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1. What does it mean to you to be a woman?
Being a woman can mean lot of different things to each of us. None of us are the same. We all have unique qualities and personalities that make us who we are. Over the years things have changed to help women shape their lives and this world around us. Every culture has different meanings for women and hold them at different levels of their society.
For me being a woman is meaning I have equal rights as male counter parts. It would mean equal pay and equal treatment in the workplace between both parties.
2. What contributions have you made or what roles do you play in your life that is meaningful to you?
It's hard to pick what contributions I have made to help in solidifying my role as how I see myself. I honestly feel like my work that I do in my job helps aid my contributing to the healing of people. I do a lot of things with out even thinking to help those around me.
I feel as women we have many different hats for many different situations that we face. I know one thing I can attest to is being strong for my husband when he was ill even while I was dealing with my own issues, struggling with diabetes. I was also a very strong advocate for his health and even while dealing with what was going on with him I was able to get my diabetes under control to the point my endocrinologist was encouraging me to start building a family like I had wanted.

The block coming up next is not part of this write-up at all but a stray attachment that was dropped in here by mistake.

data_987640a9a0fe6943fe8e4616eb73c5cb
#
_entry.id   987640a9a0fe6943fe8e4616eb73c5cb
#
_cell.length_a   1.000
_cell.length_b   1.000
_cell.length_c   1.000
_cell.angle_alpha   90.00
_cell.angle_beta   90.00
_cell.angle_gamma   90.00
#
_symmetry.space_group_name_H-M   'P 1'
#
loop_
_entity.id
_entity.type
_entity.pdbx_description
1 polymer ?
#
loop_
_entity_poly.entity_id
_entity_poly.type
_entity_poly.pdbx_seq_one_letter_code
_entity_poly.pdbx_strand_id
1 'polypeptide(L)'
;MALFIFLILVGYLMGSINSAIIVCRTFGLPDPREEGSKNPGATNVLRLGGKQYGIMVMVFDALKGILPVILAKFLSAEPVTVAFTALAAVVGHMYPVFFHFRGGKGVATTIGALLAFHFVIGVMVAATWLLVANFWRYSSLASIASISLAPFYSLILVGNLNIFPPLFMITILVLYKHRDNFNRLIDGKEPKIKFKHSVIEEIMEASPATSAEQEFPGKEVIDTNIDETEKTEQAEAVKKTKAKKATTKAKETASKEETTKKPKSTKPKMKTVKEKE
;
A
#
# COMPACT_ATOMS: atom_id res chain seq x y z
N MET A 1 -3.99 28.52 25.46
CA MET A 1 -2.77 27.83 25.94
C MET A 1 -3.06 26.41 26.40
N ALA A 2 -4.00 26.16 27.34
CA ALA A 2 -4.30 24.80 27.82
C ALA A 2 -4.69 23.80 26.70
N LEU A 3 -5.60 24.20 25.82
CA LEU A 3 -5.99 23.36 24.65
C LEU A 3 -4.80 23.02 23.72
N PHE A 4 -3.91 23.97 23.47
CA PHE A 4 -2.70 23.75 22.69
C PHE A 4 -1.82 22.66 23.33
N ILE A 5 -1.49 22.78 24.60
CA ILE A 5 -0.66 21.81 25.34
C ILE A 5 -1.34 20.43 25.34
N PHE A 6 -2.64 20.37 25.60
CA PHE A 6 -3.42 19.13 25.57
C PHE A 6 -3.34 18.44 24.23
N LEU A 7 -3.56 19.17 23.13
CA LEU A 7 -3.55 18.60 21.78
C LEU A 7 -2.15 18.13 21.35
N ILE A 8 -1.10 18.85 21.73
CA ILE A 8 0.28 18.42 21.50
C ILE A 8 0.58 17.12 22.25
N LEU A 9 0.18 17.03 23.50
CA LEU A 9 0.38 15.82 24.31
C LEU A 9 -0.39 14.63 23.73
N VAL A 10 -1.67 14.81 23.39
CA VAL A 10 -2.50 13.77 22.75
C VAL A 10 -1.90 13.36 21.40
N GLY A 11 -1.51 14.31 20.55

3. What empowered you to stand taller in the face of diabetes?
The one thing that encouraged me to stand taller in the face of diabetes was having my husband in my corner encouraging me that I can face it. He was always reminding me that diabetes doesn't discriminate and sometimes it's the world's way of a person dealing with what is handed to us. I know that I needed to make sure I have my diabetes under control not only because it's what my body needs but also because I want to be there as a mother for my children to come.
I want to be able to show them that yes I am a woman and that I am able to have the equal treatment for what I am going through just like my male counter parts have.
International Women's Day represents various things for different people. This is an important day to celebrate all women, but it’s also a day to support #BreakingTheBias for all genders (whether you identify as a woman, man, both, neither or somewhere in between).
To celebrate this day, Glucology is collaborating with some women in the diabetes community to spotlight their value and achievements. The message here is that there is a lot of strength behind anyone, regardless of where you come from or who you are.
Next story spotlight we have is on Amy Moore!